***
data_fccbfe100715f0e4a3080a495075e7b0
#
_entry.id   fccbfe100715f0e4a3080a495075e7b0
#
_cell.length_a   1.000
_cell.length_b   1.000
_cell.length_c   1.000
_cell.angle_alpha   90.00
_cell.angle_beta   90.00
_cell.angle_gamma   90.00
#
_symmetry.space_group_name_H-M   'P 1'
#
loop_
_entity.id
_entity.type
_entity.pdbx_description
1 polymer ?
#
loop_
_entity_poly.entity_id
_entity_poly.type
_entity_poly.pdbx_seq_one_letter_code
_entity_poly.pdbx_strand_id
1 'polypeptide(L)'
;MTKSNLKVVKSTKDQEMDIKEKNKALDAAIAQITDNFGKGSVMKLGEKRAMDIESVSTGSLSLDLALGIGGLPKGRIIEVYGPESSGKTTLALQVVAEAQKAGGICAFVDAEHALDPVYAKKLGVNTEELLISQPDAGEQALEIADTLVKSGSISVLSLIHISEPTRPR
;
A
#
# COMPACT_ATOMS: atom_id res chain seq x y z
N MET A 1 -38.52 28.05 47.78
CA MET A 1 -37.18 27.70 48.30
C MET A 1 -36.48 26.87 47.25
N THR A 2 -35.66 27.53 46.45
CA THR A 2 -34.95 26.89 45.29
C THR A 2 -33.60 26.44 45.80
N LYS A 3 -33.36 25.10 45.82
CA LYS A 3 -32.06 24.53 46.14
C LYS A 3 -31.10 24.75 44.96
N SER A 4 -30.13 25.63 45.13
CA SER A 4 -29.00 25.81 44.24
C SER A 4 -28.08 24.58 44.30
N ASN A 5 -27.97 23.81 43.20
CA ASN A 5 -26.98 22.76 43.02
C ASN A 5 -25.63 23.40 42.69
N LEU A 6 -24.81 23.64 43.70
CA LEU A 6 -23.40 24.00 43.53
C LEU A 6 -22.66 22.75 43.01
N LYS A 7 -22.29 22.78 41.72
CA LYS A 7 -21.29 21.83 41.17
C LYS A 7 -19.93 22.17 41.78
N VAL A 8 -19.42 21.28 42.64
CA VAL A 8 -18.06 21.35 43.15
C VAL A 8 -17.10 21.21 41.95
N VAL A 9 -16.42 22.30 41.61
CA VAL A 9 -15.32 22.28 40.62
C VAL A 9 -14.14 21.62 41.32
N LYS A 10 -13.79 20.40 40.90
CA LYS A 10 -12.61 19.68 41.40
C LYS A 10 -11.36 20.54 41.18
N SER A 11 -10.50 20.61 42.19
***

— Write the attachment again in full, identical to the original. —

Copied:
data_fccbfe100715f0e4a3080a495075e7b0
#
_entry.id   fccbfe100715f0e4a3080a495075e7b0
#
_cell.length_a   1.000
_cell.length_b   1.000
_cell.length_c   1.000
_cell.angle_alpha   90.00
_cell.angle_beta   90.00
_cell.angle_gamma   90.00
#
_symmetry.space_group_name_H-M   'P 1'
#
loop_
_entity.id
_entity.type
_entity.pdbx_description
1 polymer ?
#
loop_
_entity_poly.entity_id
_entity_poly.type
_entity_poly.pdbx_seq_one_letter_code
_entity_poly.pdbx_strand_id
1 'polypeptide(L)'
;MTKSNLKVVKSTKDQEMDIKEKNKALDAAIAQITDNFGKGSVMKLGEKRAMDIESVSTGSLSLDLALGIGGLPKGRIIEVYGPESSGKTTLALQVVAEAQKAGGICAFVDAEHALDPVYAKKLGVNTEELLISQPDAGEQALEIADTLVKSGSISVLSLIHISEPTRPR
;
A
#
# COMPACT_ATOMS: atom_id res chain seq x y z
N MET A 1 -38.52 28.05 47.78
CA MET A 1 -37.18 27.70 48.30
C MET A 1 -36.48 26.87 47.25
N THR A 2 -35.66 27.53 46.45
CA THR A 2 -34.95 26.89 45.29
C THR A 2 -33.60 26.44 45.80
N LYS A 3 -33.36 25.10 45.82
CA LYS A 3 -32.06 24.53 46.14
C LYS A 3 -31.10 24.75 44.96
N SER A 4 -30.13 25.63 45.13
CA SER A 4 -29.00 25.81 44.24
C SER A 4 -28.08 24.58 44.30
N ASN A 5 -27.97 23.81 43.20
CA ASN A 5 -26.98 22.76 43.02
C ASN A 5 -25.63 23.40 42.69
N LEU A 6 -24.81 23.64 43.70
CA LEU A 6 -23.40 24.00 43.53
C LEU A 6 -22.66 22.75 43.01
N LYS A 7 -22.29 22.78 41.72
CA LYS A 7 -21.29 21.83 41.17
C LYS A 7 -19.93 22.17 41.78
N VAL A 8 -19.42 21.28 42.64
CA VAL A 8 -18.06 21.35 43.15
C VAL A 8 -17.10 21.21 41.95
N VAL A 9 -16.42 22.30 41.61
CA VAL A 9 -15.32 22.28 40.62
C VAL A 9 -14.14 21.62 41.32
N LYS A 10 -13.79 20.40 40.90
CA LYS A 10 -12.61 19.68 41.40
C LYS A 10 -11.36 20.54 41.18
N SER A 11 -10.50 20.61 42.19